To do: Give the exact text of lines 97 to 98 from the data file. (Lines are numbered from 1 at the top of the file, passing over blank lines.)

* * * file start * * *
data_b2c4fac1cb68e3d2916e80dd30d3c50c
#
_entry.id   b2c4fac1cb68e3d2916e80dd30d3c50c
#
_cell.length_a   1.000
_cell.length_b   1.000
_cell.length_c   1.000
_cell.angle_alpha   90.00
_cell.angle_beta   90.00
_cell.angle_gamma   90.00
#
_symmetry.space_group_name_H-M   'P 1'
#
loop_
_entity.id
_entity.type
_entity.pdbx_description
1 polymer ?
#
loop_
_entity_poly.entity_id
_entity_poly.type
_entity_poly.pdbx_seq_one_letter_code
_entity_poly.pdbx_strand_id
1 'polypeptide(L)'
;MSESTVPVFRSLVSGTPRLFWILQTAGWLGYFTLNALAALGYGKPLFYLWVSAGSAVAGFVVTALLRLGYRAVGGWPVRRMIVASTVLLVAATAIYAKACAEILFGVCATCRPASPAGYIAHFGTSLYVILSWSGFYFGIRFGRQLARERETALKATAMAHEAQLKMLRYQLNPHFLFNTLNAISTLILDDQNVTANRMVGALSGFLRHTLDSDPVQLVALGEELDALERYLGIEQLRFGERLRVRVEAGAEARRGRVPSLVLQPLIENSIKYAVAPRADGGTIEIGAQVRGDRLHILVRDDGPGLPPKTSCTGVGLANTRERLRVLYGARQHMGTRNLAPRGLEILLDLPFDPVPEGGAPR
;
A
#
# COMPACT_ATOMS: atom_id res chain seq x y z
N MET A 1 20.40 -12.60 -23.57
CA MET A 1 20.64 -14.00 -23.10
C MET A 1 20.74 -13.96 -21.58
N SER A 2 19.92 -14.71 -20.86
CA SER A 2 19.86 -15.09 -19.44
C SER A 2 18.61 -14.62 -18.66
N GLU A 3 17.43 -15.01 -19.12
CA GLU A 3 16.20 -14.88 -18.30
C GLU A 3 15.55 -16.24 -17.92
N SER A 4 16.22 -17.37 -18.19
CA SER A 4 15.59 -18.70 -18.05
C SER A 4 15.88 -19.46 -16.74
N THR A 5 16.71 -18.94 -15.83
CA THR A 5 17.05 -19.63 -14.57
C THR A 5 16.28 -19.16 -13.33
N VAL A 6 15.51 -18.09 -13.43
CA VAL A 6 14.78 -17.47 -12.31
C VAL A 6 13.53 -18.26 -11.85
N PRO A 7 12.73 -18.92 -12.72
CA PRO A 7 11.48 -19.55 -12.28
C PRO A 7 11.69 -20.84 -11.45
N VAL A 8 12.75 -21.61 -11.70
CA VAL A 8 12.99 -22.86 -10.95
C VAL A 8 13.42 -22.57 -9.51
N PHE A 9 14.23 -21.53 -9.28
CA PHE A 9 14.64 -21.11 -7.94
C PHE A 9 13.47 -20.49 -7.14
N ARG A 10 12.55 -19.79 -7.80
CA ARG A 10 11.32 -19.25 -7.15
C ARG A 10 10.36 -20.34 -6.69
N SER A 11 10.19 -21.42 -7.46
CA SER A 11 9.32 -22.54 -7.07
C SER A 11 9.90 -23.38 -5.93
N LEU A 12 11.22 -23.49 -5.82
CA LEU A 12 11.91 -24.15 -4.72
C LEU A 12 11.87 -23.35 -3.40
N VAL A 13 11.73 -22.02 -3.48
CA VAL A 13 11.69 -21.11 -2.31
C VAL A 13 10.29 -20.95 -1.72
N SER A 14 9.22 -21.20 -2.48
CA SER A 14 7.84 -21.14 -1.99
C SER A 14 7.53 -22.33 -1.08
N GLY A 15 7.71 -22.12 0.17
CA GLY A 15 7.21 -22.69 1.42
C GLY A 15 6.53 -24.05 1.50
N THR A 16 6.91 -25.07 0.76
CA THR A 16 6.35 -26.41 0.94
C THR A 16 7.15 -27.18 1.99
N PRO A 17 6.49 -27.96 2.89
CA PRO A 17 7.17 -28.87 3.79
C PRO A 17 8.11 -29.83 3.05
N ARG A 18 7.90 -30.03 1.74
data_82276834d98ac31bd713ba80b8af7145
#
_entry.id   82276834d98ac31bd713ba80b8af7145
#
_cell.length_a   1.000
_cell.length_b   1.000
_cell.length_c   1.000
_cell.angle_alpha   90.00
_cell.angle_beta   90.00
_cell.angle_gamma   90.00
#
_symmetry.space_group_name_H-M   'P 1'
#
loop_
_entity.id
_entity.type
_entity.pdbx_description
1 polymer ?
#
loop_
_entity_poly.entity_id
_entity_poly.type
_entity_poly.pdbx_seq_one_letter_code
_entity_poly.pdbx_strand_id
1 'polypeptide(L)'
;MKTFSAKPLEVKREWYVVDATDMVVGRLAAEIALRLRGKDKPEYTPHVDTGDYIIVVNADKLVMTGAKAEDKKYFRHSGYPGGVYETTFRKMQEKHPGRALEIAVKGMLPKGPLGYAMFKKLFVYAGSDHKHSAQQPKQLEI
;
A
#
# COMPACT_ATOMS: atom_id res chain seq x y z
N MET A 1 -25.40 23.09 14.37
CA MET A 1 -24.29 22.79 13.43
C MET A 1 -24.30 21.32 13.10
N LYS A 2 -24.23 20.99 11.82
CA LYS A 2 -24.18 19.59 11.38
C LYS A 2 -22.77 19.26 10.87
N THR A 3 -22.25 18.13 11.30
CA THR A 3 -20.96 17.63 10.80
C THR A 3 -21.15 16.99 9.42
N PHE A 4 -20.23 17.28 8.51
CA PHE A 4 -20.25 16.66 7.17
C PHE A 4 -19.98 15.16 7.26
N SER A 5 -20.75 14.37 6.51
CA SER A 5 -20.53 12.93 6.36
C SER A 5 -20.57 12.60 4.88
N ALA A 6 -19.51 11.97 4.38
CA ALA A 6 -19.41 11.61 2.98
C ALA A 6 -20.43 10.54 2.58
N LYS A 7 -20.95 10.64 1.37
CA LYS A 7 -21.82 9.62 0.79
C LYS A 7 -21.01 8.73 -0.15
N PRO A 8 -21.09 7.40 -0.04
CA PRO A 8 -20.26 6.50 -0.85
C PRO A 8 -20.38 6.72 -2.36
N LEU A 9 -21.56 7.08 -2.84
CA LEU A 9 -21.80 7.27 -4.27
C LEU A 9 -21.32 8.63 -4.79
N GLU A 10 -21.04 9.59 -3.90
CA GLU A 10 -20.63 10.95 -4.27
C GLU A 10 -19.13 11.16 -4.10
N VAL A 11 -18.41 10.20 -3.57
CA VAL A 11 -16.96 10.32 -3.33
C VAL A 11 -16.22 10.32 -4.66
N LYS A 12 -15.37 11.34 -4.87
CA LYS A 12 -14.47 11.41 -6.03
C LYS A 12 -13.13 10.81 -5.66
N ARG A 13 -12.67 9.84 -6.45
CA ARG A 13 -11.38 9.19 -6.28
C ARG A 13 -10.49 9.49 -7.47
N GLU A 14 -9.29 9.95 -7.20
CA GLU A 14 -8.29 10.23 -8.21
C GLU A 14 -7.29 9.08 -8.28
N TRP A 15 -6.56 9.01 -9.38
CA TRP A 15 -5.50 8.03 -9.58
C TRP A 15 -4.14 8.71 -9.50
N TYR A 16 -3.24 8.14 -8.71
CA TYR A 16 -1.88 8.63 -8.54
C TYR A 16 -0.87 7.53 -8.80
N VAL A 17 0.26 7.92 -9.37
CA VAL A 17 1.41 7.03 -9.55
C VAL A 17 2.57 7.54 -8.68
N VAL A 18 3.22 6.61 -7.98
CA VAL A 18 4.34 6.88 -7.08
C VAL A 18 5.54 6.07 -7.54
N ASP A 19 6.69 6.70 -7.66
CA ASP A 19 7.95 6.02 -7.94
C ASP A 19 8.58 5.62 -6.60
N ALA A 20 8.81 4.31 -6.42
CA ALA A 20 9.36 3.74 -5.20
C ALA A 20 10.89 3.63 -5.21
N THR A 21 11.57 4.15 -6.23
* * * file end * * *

_entity.id
_entity.type